Marijuana TV ads get their foot in the door
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Marijuana TV ads get their foot in the door

Newark : NJ : USA | Mar 02, 2014 at 8:31 AM PST
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Marijuana and sushi

What does marijuana have to do with sushi? This weekend, the first TV ad that could be seen as promoting weed, premiered in New Jersey, started out with a slippery guy selling black-market sushi.

“I got tuna, I got salmon, I got sweet shrimp. I got the finest sashimi this area has seen for years,” the guy says.

The ad ends with a voice-over saying “You wouldn’t buy your sushi from his guy, so why would you buy your marijuana from him?”

Several major cable networks showed the ad in the Garden State, which now has a limited medical-marijuana program.

At least one commercial appeared in California in 2010.

Most advertisers have stayed away from marijuana ads, and in Colorado, which has legalized marijuana, they are banned. A federal court suit may end that state decision.

After all, beer and liquor commercials are ubiquitous.

Ads promoting the legalization of marijuana have appeared in some states, because barring them would be a violation of free speech.

But no one has seen a commercial saying “I would walk the end of the block for some Maui Waui.”

Jason Draizin, founder of the Medical Cannabis Network, said the goal is to make sure people buying medicinal marijuana are getting a safe product.

He wants to help patients “locate doctors who will evaluate their medical condition so that they may register for a medical marijuana card and then legally obtain cannabis to alleviate their pain.”

The legal, or perhaps semi-legal, industry has a lot of catching up to do. Networks of doctors have been set up around the nation, where medical marijuana is legal, to write the prescriptions patients need. These doctors are rarely the patients’ main providers, and after a brief exam write the script they need. The fee can be as much as $150, and is not covered by any health care plans.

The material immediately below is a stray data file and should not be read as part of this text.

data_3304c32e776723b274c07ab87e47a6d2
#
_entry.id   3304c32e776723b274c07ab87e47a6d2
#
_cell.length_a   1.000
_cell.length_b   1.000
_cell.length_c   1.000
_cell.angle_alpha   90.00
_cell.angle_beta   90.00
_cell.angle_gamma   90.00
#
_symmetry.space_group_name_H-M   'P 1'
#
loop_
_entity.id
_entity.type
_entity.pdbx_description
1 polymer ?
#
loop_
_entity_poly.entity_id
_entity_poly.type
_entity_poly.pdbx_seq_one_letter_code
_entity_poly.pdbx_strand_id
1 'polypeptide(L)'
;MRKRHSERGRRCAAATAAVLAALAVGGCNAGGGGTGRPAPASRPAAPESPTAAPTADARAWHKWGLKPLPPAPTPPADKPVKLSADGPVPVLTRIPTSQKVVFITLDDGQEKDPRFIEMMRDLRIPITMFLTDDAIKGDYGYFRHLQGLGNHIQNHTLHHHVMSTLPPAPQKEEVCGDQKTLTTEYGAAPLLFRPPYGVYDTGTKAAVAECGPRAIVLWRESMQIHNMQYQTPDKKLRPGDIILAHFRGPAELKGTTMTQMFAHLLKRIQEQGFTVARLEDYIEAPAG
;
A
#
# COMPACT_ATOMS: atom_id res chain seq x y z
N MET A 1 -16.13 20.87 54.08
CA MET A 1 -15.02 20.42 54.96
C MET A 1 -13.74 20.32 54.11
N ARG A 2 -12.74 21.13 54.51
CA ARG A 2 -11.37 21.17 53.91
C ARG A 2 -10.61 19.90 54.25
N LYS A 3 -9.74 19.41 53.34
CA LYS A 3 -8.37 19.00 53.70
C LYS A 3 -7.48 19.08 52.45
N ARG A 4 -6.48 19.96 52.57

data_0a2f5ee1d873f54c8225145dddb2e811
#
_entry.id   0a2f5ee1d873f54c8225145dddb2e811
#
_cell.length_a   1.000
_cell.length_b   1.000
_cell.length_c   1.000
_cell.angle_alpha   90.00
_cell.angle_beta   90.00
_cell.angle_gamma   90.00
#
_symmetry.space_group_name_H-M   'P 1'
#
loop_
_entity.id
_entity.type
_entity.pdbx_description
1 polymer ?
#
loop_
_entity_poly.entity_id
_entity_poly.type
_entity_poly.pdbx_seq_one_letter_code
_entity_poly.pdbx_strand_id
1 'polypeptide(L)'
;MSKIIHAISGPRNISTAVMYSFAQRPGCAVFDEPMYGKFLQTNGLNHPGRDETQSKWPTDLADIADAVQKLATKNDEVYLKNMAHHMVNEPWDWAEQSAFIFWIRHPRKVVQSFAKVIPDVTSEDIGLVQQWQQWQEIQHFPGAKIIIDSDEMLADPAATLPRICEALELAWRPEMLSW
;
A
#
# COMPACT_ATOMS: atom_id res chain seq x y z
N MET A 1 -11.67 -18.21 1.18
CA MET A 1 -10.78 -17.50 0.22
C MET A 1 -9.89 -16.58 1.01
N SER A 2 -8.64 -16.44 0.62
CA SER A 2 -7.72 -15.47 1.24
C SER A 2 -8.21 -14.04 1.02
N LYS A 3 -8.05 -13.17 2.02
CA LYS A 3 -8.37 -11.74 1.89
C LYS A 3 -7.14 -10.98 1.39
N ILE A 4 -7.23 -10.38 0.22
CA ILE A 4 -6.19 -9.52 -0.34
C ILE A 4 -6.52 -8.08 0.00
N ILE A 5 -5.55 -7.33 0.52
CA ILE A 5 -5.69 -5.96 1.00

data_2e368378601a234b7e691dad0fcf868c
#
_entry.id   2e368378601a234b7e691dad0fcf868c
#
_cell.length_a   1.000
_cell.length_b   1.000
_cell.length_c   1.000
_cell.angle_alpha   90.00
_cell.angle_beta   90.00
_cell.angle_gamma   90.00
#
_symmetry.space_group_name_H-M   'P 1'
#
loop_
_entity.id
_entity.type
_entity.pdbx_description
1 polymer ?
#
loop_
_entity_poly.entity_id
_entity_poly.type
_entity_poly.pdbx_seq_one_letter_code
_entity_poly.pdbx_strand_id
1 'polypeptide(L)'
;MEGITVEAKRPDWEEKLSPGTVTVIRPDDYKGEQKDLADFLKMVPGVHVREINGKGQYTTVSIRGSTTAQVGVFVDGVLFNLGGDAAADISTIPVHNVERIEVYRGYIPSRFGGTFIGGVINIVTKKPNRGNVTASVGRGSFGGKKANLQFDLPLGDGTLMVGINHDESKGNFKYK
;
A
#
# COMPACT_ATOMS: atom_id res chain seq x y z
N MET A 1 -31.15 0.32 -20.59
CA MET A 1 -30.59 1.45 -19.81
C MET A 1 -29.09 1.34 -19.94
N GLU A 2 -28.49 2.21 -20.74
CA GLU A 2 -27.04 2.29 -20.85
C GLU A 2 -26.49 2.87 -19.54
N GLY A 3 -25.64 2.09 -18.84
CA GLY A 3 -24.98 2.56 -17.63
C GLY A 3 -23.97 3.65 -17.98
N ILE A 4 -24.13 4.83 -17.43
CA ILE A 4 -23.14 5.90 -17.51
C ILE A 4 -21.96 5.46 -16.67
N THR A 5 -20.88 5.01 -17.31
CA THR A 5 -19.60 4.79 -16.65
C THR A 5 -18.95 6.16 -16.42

Twenty-two states and Washington, D.C., allow some form of medical marijuana.

The industry also faces challenges from online sellers. Much medical marijuana is hemp-based, and can be legally sold over the Internet. Hemp oil is sold on eBay. Is CBD, the ingredient that much medicinal marijuana is made of and it does not get a patient high, next?

The street sellers aren’t offering medicinal marijuana yet. Given that getting a medical-marijuana card makes going to the DMV a walk in the park, this market may develop.

The guys in the alley also may keep the prices down for the retail recreational outlets in Colorado and Washington.

Another reason why marijuana commercials have been slow to appear is that people in general are sick of commercials. It could be compared to allowing people to talk on cellphones on an airplane.

Steve Pasierb, president and CEO of the Partnership at Drugfree.org, said survey shows people nearly unanimously oppose marijuana ads. “People are not in love with advertising in general, but with marijuana you get a double whammy.” The survey asked:
“In what way would you be in favor of marijuana being advertised?’ And the answer was “no way.’”

Sources:

TV Week

Denver Post

Adweek

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No one associated sushi with the munchies marijuana consumers get but a TV ad in New Jersey focuses on it.
Robert Weller is based in Denver, Colorado, United States of America, and is an Anchor on Allvoices.
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